The rise of online retail has certainly forced physical retailers to both rethink their business models and compete with companies that do not have to deal with store overhead. In addition to competing on convenience and price, physical retailers are susceptible to the phenomenon of 'showrooming' - the consumer practice of using retail stores as showrooms for products they intend to buy online.
Today a new Gallup poll has revealed that at least 40% of Americans have engaged in showrooming. The survey also found that more wealthy Americans (those who make over $90,000 per year) were more likely to be showroomers, with over half of those surveyed (53%) saying they had showroomed at least once.
Though these numbers may look dismal for physical retailers, Americans are still prone to making purchases in-store. The same poll found that while many Americans engage in showrooming, most do not do so on a regular basis. The survey found that only around 9% of Americans bought or soon intend to buy online a product they shopped for in a physical store.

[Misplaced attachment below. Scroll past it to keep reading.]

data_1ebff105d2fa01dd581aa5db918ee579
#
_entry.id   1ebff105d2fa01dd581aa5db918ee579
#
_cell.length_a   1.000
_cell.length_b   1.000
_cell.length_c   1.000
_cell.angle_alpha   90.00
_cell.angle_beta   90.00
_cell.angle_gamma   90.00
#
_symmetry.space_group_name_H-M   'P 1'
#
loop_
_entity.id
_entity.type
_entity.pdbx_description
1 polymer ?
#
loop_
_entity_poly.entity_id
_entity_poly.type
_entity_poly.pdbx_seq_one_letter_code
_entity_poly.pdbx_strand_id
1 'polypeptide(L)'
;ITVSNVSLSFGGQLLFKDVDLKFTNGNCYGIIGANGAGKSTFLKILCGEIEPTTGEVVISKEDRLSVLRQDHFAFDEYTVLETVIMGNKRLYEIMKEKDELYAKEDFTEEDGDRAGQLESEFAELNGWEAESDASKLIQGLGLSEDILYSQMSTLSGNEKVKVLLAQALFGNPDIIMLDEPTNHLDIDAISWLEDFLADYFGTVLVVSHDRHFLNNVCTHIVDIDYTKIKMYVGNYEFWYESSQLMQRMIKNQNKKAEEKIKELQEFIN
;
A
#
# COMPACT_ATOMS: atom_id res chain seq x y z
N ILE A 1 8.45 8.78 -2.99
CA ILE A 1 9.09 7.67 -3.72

Physical retailers might find relief in the fact that Americans are still prone to purchasing goods offline, but the showrooming trend is one that will only increase as online retailers become ever more convenient and efficient. Gallup suggests that stores can work on their customer engagement to ensure sales happen in-store. Other market analysts have provided possible long-term solutions, including the suggestions that physical stores use their premium space to sell advertising - essentially embracing the concept of showrooming in full.